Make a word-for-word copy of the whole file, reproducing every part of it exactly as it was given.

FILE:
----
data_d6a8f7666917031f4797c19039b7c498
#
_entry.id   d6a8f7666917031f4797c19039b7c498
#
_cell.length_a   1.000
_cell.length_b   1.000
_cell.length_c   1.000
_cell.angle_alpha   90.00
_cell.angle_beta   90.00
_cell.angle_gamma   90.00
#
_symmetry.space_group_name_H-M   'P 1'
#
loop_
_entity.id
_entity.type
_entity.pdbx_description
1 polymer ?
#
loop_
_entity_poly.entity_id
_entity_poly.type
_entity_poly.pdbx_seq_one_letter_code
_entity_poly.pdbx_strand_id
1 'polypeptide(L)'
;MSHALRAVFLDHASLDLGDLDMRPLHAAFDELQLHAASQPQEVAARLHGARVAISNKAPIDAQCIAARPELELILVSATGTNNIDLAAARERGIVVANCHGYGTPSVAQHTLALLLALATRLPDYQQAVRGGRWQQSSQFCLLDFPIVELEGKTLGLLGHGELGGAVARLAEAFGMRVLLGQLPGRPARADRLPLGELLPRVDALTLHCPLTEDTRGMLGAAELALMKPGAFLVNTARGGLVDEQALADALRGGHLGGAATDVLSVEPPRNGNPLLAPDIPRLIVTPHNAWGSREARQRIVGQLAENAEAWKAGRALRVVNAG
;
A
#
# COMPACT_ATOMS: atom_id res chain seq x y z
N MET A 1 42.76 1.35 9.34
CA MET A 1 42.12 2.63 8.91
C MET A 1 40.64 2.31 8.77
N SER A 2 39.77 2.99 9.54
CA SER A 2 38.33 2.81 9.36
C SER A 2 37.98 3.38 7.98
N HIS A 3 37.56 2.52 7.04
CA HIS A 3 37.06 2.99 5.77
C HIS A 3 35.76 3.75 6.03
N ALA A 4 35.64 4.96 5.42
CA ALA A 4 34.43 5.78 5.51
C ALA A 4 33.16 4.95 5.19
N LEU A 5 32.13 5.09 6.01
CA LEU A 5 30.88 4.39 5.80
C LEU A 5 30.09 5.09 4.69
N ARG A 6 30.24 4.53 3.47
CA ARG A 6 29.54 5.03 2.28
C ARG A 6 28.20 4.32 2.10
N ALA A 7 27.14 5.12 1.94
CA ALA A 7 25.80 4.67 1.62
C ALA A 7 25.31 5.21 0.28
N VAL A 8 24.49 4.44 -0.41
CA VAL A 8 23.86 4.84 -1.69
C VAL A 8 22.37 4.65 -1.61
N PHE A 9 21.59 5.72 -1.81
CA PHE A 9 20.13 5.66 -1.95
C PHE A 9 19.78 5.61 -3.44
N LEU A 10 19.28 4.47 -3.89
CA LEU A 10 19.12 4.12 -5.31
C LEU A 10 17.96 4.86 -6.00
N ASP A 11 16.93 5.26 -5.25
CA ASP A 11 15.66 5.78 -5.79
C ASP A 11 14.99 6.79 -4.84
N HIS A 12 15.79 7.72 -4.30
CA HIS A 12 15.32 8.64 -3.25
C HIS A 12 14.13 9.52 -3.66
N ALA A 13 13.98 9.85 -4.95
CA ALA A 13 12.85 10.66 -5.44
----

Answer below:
data_d6a8f7666917031f4797c19039b7c498
#
_entry.id   d6a8f7666917031f4797c19039b7c498
#
_cell.length_a   1.000
_cell.length_b   1.000
_cell.length_c   1.000
_cell.angle_alpha   90.00
_cell.angle_beta   90.00
_cell.angle_gamma   90.00
#
_symmetry.space_group_name_H-M   'P 1'
#
loop_
_entity.id
_entity.type
_entity.pdbx_description
1 polymer ?
#
loop_
_entity_poly.entity_id
_entity_poly.type
_entity_poly.pdbx_seq_one_letter_code
_entity_poly.pdbx_strand_id
1 'polypeptide(L)'
;MSHALRAVFLDHASLDLGDLDMRPLHAAFDELQLHAASQPQEVAARLHGARVAISNKAPIDAQCIAARPELELILVSATGTNNIDLAAARERGIVVANCHGYGTPSVAQHTLALLLALATRLPDYQQAVRGGRWQQSSQFCLLDFPIVELEGKTLGLLGHGELGGAVARLAEAFGMRVLLGQLPGRPARADRLPLGELLPRVDALTLHCPLTEDTRGMLGAAELALMKPGAFLVNTARGGLVDEQALADALRGGHLGGAATDVLSVEPPRNGNPLLAPDIPRLIVTPHNAWGSREARQRIVGQLAENAEAWKAGRALRVVNAG
;
A
#
# COMPACT_ATOMS: atom_id res chain seq x y z
N MET A 1 42.76 1.35 9.34
CA MET A 1 42.12 2.63 8.91
C MET A 1 40.64 2.31 8.77
N SER A 2 39.77 2.99 9.54
CA SER A 2 38.33 2.81 9.36
C SER A 2 37.98 3.38 7.98
N HIS A 3 37.56 2.52 7.04
CA HIS A 3 37.06 2.99 5.77
C HIS A 3 35.76 3.75 6.03
N ALA A 4 35.64 4.96 5.42
CA ALA A 4 34.43 5.78 5.51
C ALA A 4 33.16 4.95 5.19
N LEU A 5 32.13 5.09 6.01
CA LEU A 5 30.88 4.39 5.80
C LEU A 5 30.09 5.09 4.69
N ARG A 6 30.24 4.53 3.47
CA ARG A 6 29.54 5.03 2.28
C ARG A 6 28.20 4.32 2.10
N ALA A 7 27.14 5.12 1.94
CA ALA A 7 25.80 4.67 1.62
C ALA A 7 25.31 5.21 0.28
N VAL A 8 24.49 4.44 -0.41
CA VAL A 8 23.86 4.84 -1.69
C VAL A 8 22.37 4.65 -1.61
N PHE A 9 21.59 5.72 -1.81
CA PHE A 9 20.13 5.66 -1.95
C PHE A 9 19.78 5.61 -3.44
N LEU A 10 19.28 4.47 -3.89
CA LEU A 10 19.12 4.12 -5.31
C LEU A 10 17.96 4.86 -6.00
N ASP A 11 16.93 5.26 -5.25
CA ASP A 11 15.66 5.78 -5.79
C ASP A 11 14.99 6.79 -4.84
N HIS A 12 15.79 7.72 -4.30
CA HIS A 12 15.32 8.64 -3.25
C HIS A 12 14.13 9.52 -3.66
N ALA A 13 13.98 9.85 -4.95
CA ALA A 13 12.85 10.66 -5.44